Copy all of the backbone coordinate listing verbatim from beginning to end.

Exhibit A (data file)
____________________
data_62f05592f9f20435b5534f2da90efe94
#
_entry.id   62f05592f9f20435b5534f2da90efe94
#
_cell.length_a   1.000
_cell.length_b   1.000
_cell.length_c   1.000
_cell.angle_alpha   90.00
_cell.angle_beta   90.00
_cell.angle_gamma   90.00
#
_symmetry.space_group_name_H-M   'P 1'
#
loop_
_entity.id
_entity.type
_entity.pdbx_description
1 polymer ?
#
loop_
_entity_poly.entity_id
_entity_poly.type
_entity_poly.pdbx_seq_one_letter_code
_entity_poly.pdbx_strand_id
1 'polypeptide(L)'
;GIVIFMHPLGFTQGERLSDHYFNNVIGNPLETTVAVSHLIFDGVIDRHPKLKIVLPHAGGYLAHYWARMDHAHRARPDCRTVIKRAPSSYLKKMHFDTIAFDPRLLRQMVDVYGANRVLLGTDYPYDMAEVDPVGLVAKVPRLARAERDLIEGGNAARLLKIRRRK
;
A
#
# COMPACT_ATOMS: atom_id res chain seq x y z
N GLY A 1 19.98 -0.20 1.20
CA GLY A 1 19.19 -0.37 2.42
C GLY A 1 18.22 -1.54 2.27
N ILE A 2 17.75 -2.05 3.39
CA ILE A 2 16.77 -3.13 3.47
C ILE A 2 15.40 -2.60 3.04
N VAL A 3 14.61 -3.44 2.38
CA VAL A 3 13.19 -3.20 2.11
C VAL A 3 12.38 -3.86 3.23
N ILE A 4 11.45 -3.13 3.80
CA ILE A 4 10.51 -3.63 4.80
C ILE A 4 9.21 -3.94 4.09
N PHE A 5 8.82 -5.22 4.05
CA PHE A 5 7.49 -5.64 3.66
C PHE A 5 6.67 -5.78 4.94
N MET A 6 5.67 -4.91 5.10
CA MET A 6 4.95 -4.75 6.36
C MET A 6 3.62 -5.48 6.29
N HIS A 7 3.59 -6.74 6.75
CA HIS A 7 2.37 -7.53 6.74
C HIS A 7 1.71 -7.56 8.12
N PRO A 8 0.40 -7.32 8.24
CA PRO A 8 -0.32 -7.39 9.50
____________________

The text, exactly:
data_62f05592f9f20435b5534f2da90efe94
#
_entry.id   62f05592f9f20435b5534f2da90efe94
#
_cell.length_a   1.000
_cell.length_b   1.000
_cell.length_c   1.000
_cell.angle_alpha   90.00
_cell.angle_beta   90.00
_cell.angle_gamma   90.00
#
_symmetry.space_group_name_H-M   'P 1'
#
loop_
_entity.id
_entity.type
_entity.pdbx_description
1 polymer ?
#
loop_
_entity_poly.entity_id
_entity_poly.type
_entity_poly.pdbx_seq_one_letter_code
_entity_poly.pdbx_strand_id
1 'polypeptide(L)'
;GIVIFMHPLGFTQGERLSDHYFNNVIGNPLETTVAVSHLIFDGVIDRHPKLKIVLPHAGGYLAHYWARMDHAHRARPDCRTVIKRAPSSYLKKMHFDTIAFDPRLLRQMVDVYGANRVLLGTDYPYDMAEVDPVGLVAKVPRLARAERDLIEGGNAARLLKIRRRK
;
A
#
# COMPACT_ATOMS: atom_id res chain seq x y z
N GLY A 1 19.98 -0.20 1.20
CA GLY A 1 19.19 -0.37 2.42
C GLY A 1 18.22 -1.54 2.27
N ILE A 2 17.75 -2.05 3.39
CA ILE A 2 16.77 -3.13 3.47
C ILE A 2 15.40 -2.60 3.04
N VAL A 3 14.61 -3.44 2.38
CA VAL A 3 13.19 -3.20 2.11
C VAL A 3 12.38 -3.86 3.23
N ILE A 4 11.45 -3.13 3.80
CA ILE A 4 10.51 -3.63 4.80
C ILE A 4 9.21 -3.94 4.09
N PHE A 5 8.82 -5.22 4.05
CA PHE A 5 7.49 -5.64 3.66
C PHE A 5 6.67 -5.78 4.94
N MET A 6 5.67 -4.91 5.10
CA MET A 6 4.95 -4.75 6.36
C MET A 6 3.62 -5.48 6.29
N HIS A 7 3.59 -6.74 6.75
CA HIS A 7 2.37 -7.53 6.74
C HIS A 7 1.71 -7.56 8.12
N PRO A 8 0.40 -7.32 8.24
CA PRO A 8 -0.32 -7.39 9.50